Nearly 79 percent: Turkish inflation is rising relentlessly

Status: 04.07.2022 1:07 pm

Inflation in Turkey rose to its highest level since 1998 in June. The main reason is the strong weakness of the Turkish lira, which has made imports much more expensive.

Inflation in Turkey continues to rise: In June, the cost of living rose to 78.62 percent compared to the same month last year, according to the National Statistical Office in Ankara. It is the highest inflation rate since September 1998 when it was 80.4 percent. Then Turkey struggled for nearly a decade to end chronic high inflation. In the previous month of May, the inflation rate was around 74 percent. In comparison, consumer prices rose 4.95 percent.

Transportation, and groceries in particular, rose significantly in June on an annual basis. Transportation costs, which include gasoline, for example, rose 123.37 percent last month. The prices of food and non-alcoholic beverages increased by 93.93 percent.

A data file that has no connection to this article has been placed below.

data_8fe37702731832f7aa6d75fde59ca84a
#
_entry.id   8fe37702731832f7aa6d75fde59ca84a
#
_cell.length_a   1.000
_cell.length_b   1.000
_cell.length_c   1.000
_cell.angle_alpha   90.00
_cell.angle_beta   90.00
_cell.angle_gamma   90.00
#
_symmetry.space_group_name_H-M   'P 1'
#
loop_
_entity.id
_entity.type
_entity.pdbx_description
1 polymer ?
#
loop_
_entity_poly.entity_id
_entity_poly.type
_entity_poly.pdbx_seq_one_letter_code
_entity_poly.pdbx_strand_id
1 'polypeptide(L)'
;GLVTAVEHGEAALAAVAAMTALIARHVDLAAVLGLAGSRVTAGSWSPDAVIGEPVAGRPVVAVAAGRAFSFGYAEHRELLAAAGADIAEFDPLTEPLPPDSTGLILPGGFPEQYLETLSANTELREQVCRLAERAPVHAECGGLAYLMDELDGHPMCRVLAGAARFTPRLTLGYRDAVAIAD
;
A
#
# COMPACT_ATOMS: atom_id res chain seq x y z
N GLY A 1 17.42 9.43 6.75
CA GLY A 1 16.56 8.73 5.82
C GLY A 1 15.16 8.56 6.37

Weak lira raises prices

The inflation rate in Turkey is driven by several factors. The weakness of the national currency, the lira, caused prices to rise significantly for a long time, as goods imported into Turkey became more expensive as a result. The prices of many goods are also rising, not least because of the Russian attack on Ukraine. Russia and Ukraine are important for Turkey to import energy sources and grain.

However, according to many economists, Turkey’s central bank is not fighting high inflation with enough resolve. In fact, monetary authorities have been easing their monetary policy since last summer. According to current economic theory, an increase in interest rates can counteract inflation.

On the other hand, Turkish President Recep Tayyip Erdogan sees high interest rates as causing inflation. The central bank follows Erdogan’s line and has so far refrained from raising interest rates, which in turn has further weakened the national currency. It has kept interest rates at 14 percent since January.

Are the numbers correct?

The opposition accuses the government of covering up inflation figures and assumes a much higher rate. Even Istanbul-based inflation research group Enag estimated inflation for June at 175.55 percent on an annual basis.

The costs of producers in Turkey also continued to rise: according to the Statistical Office, the prices received by producers for their goods rose by about 138 percent during the year in June. Compared to the previous month, this represents an increase of about 6.8 percent. Product prices usually flow with a time delay and are partly included in consumer prices.


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